Five years after the introduction into French law of a leniency scheme directed at encouraging companies that have taken part in anti-competitive practices to end and denounce those practices, the Competition Council has, for the first time, applied the scheme to a cartel (Decision 06-D-09 of 11th April 2006). On the very same day, the Council issued guidelines in which it clarified the procedure as well as the benefits that repenting companies can expect from the scheme.
The leniency scheme accords a total or partial exoneration from pecuniary sanctions incurred by companies or entities participating in vertical (for example, among manufacturers and distributors) or horizontal (among competitors) collusion to set prices, to establish production or sales quotas, or to organize a repartition of the market. This exoneration is available whether collusion has occurred at local, national or European level. Since 2002, the maximum sanction under French competition law has increased to 10% of the company’s highest worldwide gross turnover during the period in which the collusive practices took place.
The Council’s guidelines are intended to provide real guidance and to offer companies a guarantee of relative uniformity in relation to the application of the leniency procedures with European Commission practice, thereby providing a certain degree of judicial security.
The Council has confirmed that it will grant a total exoneration from pecuniary sanctions incurred by any company that demands leniency and satisfies the following conditions: (1) the company commits itself to cooperate fully with the DGCCRF’s agents during investigations; (2) it has not put pressure on other companies to participate in the infractions; (3) it has not informed other companies of its leniency request; and (4) it commits itself to ceasing, without delay, its participation in illegal practices or at least suspending those practices until the leniency decision is rendered. In this regard, the Council seems to display more pragmatism than the European Commission by accepting a company’s continued participation in the collusive practices in order to maintain confidentiality and to preserve the effectiveness of the inquiry. It should be noted that companies that have actively participated in collusive practices through the use of pressure cannot benefit from the leniency scheme.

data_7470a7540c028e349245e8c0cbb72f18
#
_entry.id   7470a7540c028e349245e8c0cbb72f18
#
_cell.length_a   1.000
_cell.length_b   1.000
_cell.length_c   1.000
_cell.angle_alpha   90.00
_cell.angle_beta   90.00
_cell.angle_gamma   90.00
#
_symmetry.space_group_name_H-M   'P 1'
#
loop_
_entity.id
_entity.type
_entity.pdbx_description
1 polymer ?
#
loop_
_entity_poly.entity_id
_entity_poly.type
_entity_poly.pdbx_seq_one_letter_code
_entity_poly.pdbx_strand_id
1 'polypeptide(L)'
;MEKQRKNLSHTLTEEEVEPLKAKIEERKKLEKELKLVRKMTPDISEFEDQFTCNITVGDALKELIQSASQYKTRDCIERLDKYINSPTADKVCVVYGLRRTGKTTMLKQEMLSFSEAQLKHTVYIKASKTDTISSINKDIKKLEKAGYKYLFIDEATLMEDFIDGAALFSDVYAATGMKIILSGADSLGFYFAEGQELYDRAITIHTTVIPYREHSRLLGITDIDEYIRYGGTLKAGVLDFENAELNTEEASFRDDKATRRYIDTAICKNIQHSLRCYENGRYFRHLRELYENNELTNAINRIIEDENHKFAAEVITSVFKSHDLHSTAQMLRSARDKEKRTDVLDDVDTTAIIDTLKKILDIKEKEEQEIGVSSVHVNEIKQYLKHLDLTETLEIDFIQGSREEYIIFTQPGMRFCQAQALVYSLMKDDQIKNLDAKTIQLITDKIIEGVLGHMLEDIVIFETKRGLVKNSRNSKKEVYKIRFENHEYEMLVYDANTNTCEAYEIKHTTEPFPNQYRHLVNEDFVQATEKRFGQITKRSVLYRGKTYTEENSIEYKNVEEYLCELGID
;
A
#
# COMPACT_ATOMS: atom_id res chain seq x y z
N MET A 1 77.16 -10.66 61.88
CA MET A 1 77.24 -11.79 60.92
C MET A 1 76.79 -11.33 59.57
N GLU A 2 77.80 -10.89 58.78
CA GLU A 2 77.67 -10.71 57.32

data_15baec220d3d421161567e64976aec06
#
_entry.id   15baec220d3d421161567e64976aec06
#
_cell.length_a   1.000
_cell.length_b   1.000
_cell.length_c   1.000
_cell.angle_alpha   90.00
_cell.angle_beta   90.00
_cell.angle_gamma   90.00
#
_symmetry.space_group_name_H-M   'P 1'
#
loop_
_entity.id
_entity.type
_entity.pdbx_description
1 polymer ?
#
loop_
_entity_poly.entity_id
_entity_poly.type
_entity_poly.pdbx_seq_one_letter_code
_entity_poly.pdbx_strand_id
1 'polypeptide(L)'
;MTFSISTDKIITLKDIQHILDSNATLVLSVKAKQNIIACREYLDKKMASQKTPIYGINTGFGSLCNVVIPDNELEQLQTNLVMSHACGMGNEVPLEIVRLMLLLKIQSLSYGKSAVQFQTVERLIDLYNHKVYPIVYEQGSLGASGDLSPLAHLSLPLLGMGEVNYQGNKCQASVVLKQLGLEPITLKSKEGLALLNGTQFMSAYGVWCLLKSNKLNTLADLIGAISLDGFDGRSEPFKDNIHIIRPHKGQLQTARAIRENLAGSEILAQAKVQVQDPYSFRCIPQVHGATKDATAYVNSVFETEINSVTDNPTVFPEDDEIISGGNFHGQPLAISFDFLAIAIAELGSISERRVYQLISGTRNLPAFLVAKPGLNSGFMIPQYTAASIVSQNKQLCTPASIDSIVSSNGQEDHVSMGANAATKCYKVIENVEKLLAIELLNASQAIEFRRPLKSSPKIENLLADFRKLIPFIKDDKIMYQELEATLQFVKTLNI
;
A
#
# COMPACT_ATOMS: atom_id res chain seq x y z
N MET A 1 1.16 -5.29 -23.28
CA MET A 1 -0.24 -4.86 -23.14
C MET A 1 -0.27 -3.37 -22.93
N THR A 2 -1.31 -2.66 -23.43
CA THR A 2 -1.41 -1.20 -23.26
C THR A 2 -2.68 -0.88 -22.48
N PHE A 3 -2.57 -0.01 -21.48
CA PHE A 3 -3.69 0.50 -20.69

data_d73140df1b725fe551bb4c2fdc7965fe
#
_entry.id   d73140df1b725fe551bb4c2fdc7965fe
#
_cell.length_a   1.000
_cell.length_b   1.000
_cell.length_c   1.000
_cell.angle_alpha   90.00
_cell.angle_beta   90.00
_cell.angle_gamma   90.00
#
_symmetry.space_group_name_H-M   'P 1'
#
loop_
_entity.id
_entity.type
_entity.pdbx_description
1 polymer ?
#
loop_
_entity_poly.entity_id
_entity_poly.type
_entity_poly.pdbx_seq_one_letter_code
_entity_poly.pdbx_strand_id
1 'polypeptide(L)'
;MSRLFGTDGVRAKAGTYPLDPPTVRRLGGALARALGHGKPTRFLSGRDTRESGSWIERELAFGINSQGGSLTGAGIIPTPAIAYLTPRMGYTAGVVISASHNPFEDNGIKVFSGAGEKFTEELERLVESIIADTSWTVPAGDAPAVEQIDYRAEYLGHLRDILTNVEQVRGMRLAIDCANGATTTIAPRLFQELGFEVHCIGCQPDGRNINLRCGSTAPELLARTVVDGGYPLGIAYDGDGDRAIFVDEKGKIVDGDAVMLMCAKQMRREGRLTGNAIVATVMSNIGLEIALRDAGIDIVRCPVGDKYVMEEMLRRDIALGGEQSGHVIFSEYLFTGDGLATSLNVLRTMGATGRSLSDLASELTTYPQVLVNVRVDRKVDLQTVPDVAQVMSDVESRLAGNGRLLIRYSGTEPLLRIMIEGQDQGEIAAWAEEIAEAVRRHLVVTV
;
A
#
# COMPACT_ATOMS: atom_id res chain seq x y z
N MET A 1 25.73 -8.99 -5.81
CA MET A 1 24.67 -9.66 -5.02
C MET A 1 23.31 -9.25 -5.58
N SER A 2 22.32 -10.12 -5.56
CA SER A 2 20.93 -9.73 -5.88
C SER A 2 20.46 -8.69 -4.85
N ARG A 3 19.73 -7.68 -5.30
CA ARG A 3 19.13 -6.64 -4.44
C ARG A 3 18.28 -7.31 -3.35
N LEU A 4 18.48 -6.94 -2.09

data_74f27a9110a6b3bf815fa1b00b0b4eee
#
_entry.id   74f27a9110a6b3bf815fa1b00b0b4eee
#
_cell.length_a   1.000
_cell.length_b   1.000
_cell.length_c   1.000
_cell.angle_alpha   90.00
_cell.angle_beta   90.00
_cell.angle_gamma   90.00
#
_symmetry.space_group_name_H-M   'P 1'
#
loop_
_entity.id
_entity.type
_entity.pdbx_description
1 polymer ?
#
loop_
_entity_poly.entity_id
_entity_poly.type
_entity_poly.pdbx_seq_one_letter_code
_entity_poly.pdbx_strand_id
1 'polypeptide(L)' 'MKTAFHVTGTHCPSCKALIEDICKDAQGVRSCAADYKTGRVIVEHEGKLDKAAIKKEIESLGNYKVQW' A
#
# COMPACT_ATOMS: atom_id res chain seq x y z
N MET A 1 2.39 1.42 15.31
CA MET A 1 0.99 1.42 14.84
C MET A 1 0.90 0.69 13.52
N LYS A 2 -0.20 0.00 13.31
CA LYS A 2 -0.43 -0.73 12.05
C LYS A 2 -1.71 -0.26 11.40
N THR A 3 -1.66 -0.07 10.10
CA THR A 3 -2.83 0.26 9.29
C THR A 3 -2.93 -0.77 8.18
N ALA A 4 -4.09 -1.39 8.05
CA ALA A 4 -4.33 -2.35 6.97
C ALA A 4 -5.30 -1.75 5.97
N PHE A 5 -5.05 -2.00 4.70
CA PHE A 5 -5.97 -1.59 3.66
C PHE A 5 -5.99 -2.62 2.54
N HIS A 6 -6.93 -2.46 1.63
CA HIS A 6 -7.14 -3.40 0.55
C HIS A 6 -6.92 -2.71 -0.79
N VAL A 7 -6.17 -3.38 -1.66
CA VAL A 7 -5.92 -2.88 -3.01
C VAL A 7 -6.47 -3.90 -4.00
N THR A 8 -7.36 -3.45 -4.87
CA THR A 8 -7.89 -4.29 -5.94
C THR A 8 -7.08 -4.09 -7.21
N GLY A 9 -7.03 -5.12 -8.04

In addition, in order for the repenting company to obtain a total exoneration from sanctions, neither the Council nor the DGCCRF should already hold information about the practices in question, unless that information is insufficient to implicate the company.
If it is only possible to grant total immunity from sanction to the first company denouncing the collusion, the Council can always permit partial exonerations to any and all other companies that provide the Council with additional elements of proof that add significant value to the information already acquired. Even if only in principle, the reduction of the fine (calculated by virtue of the date and the company’s rank in the order of leniency requests presented) cannot exceed 50% of the amount of the sanction that would have been imposed upon this company if it had not benefited from leniency. However, the Council has retained the ability to grant more substantial immunity from fines.
The Council has received fewer than 20 leniency requests since 2002 and the majority of these requests have been received from subsidiaries of American companies. A certain number of questions remain among companies that are considering presenting a leniency request, in particular the increasing demands of consumer associations seeking damages collectively. The companies have a legitimate fear that victims (consumers or other competitors) may use their cooperation with competition authorities in relation to the leniency program to subsequently seek damages through the civil courts. The Council makes it clear in its statement that total or partial exoneration from pecuniary sanctions does not insulate a company from civil consequences arising from its participation in collusion. However, the Council wanted to send companies a strong signal by committing itself, as much as possible, to the confidentiality of the process (subject to the Council’s obligations, notably in regard to the European competition network) and by not turning cases over to the prosecutor’s office, which is authorised by the Commercial Code, if at the time of the inquiry, it appears that a physical person from the company (a director for example) has repented from having actively participated in putting the incriminating practices into action.
All that remains, is for the DGCCRF to convince companies, for whom providing this kind of information has not yet necessarily become standard practice, to make use of this leniency instrument.
The original version of this article (in French) is published in La Semaine Juridique, Editions enterprises et affaires, n° 19 (JCP E 2006, act. 221),11th May 2006.